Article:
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PSC seeks to overturn the new law passed in June. The case is pending before 19th Judicial District Court Judge Michael Caldwell, of Baton Rouge.The PSC argues that it is not like other state agencies whose rules must be approved by the Legislature. As a stand-alone constitutional agency, the PSC is empowered to make and enforce its own regulations.If legislators prevail here, PSC Executive Counsel Brandon Frey argues, lawmakers could eventually determine, say, what profit privately owned utilities could make, thereby taking over the PSC’s function of setting the rates by which monthly electricity bills are calculated.The regulations that define how truckers are certified were written to decrease chaos and limit the task of hauling the dangerous byproducts to companies that met specific standards. But the procedures allowed for the handful of companies granted permits to directly challenge the applications of potential competitors in open hearings.Critics contended that the truckers already certified had become a cartel bent on monopolizing the hazardous waste hauling industry in this state.Reacting to those claims, legislators tossed much of the PSC’s regulations and said, basically, that the commissioners should only concern themselves with whether the hauler had the proper equipment, insurance and financing.“This is not about safety. It’s about free enterprise. It’s about fair competition,” State Sen. Dan “Blade” Morrish, R-Jennings, argued during the legislative session.Arguing that the government regulators of private monopolies had created their own monopoly …The new rules approved by the PSC on Wednesday address a number of the changes legislators put in the new law.From now on, the PSC staff lawyers and experts will review applications, including financial documents, behind closed doors. Then they’ll make a recommendation on which the five elected commissioners can vote.If the existing companies want to challenge an application, they’ll have to make their presentation to PSC staff, rather than at an open hearing.The commissioners, h... (The Advocate)
Work to start on $1.65B facility to handle nuclear waste from Navy warshipsAdm. James Caldwell, Director of the Naval Nuclear Propulsion Program, speaks at a July 11, 2017, event in Hawaii. At a groundbreaking ceremony in Idaho on Thursday, Aug. 10, Caldwell said the building of a $1.65 billion facility to handle nuclear waste will allow the Navy to continue its mission.DANIEL HINTON/U.S. NAVY IDAHO FALLS, Idaho — A ceremonial groundbreaking opening the way for site preparation of a $1.65 billion facility to handle spent fuel from the nation's fleet of nuclear-powered warships has taken place in southeastern Idaho. The Post Register reported that several hundred people gathered Thursday at the Naval Reactors Facility at the U.S. Department of Energy's site that covers about 890-square-miles of high-desert sagebrush steppe. Adm. James Caldwell, who directs the Naval Nuclear Propulsion Program, spoke during the event and says the new facility will allow the Navy to continue its mission by enabling carriers and submarines to operate confidently thousands...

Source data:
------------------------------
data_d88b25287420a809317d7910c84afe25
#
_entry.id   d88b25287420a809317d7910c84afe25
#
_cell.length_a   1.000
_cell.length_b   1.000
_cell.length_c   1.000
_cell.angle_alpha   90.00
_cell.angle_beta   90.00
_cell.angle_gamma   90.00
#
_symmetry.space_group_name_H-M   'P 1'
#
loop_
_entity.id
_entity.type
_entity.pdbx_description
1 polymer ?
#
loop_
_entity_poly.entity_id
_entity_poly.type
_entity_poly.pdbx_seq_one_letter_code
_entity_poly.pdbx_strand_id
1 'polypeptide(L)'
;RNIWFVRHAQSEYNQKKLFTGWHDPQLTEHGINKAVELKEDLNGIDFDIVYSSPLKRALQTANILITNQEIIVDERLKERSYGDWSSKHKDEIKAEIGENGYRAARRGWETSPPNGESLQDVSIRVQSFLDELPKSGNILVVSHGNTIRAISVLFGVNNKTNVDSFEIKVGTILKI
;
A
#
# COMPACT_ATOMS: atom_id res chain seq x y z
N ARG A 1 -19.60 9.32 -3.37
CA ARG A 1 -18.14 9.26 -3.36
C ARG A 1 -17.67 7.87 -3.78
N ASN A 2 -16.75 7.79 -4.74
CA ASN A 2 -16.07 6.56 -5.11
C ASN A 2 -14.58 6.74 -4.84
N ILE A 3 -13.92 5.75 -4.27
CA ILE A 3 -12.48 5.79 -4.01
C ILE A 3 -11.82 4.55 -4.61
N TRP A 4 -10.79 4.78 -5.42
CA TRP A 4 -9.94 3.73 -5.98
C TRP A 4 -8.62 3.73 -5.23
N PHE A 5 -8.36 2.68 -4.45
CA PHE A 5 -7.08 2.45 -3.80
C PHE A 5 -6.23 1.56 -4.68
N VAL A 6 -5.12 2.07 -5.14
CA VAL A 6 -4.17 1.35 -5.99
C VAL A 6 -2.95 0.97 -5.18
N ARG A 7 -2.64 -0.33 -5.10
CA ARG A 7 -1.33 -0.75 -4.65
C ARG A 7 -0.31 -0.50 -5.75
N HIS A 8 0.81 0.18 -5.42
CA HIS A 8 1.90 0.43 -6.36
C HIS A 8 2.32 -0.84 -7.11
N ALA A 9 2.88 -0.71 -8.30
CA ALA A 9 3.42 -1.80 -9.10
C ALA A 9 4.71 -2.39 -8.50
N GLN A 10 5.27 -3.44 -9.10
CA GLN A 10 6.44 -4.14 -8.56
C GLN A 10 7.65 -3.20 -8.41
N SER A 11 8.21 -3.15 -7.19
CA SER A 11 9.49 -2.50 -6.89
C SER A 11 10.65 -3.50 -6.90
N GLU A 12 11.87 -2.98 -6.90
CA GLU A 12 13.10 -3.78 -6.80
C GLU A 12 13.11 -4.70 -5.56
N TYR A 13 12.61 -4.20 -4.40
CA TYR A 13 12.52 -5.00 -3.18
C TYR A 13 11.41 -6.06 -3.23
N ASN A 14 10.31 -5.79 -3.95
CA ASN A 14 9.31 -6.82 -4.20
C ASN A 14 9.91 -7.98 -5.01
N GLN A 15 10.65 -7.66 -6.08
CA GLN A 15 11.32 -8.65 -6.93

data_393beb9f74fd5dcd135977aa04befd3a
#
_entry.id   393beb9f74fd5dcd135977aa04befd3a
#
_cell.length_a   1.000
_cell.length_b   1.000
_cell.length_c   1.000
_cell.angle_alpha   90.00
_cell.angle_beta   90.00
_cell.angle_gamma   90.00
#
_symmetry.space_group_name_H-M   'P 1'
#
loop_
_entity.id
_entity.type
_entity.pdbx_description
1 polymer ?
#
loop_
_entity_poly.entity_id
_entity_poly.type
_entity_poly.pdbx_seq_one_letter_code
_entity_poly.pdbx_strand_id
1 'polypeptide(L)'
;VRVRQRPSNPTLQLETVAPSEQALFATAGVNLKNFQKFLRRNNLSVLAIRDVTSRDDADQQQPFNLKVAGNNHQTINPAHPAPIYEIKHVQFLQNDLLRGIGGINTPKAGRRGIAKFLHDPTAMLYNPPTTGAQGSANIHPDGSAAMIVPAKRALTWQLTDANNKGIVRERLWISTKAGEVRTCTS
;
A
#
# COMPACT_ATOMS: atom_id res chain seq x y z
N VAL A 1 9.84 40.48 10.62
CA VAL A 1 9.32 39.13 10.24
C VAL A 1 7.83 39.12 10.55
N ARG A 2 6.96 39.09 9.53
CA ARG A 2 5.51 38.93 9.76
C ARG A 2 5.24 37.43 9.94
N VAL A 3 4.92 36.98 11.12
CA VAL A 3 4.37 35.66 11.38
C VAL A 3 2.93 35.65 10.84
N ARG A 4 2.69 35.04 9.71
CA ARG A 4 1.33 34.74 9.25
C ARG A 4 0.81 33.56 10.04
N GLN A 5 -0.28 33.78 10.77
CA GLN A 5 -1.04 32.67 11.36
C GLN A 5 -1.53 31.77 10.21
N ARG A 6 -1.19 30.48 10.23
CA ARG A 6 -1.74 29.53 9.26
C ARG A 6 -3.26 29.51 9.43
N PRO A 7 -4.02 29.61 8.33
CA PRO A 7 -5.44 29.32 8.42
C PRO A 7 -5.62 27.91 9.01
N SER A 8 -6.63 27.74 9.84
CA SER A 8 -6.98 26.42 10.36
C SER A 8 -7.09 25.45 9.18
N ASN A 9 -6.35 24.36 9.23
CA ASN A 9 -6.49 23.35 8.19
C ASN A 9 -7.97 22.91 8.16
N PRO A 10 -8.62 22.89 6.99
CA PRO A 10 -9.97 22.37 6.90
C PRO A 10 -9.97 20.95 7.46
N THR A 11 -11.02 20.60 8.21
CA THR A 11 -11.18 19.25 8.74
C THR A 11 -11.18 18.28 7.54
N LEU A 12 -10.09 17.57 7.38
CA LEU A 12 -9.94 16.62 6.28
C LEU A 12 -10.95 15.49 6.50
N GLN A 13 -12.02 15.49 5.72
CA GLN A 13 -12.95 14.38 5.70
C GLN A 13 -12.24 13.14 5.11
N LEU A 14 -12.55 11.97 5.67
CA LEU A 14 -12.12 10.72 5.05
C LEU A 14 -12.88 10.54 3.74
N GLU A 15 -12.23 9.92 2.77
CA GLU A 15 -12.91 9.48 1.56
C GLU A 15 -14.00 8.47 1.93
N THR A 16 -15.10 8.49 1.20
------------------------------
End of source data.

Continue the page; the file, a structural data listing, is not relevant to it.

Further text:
Former city councilwoman Nadine Caldwell says illegal dumping has been problem for decades.“We first noticed it back in 1976,” she said. “People were leaving stoves and refrigerators out in the alleys.”Caldwell, who lives in the hardest-hit area, says stoves and refrigerators are no longer a problem.She said they contain enough metal that scavengers scoop them up quickly.Furniture and mattresses are are what gets left behind.Caldwell says there is no longer a secondary market for those items because of concern about bedbugs.When asked why northwest Aurora seems to be the dumping area of choice, Caldwell said, “The way it started is we were the only ones who had alleys. For years and years, we were the only ones. That’s why we were a great target.”Aurora is far from the only city dealing with an illegal dumping problem.It was so bad in one Denver neighborhood, that the city did away with shared dumpsters and replaced them with individual trash carts.There were times when residents had to drive over the refuse to pull into their garages.In most cases people are dumping illegally to avoid paying out of their own pockets.“People don’t want to pay $40 to $50 to go to the dump,” Caldwell said. “That’s what it would cost you.”The longtime Aurora resident is optimistic the cameras will work. (The Denver Channel)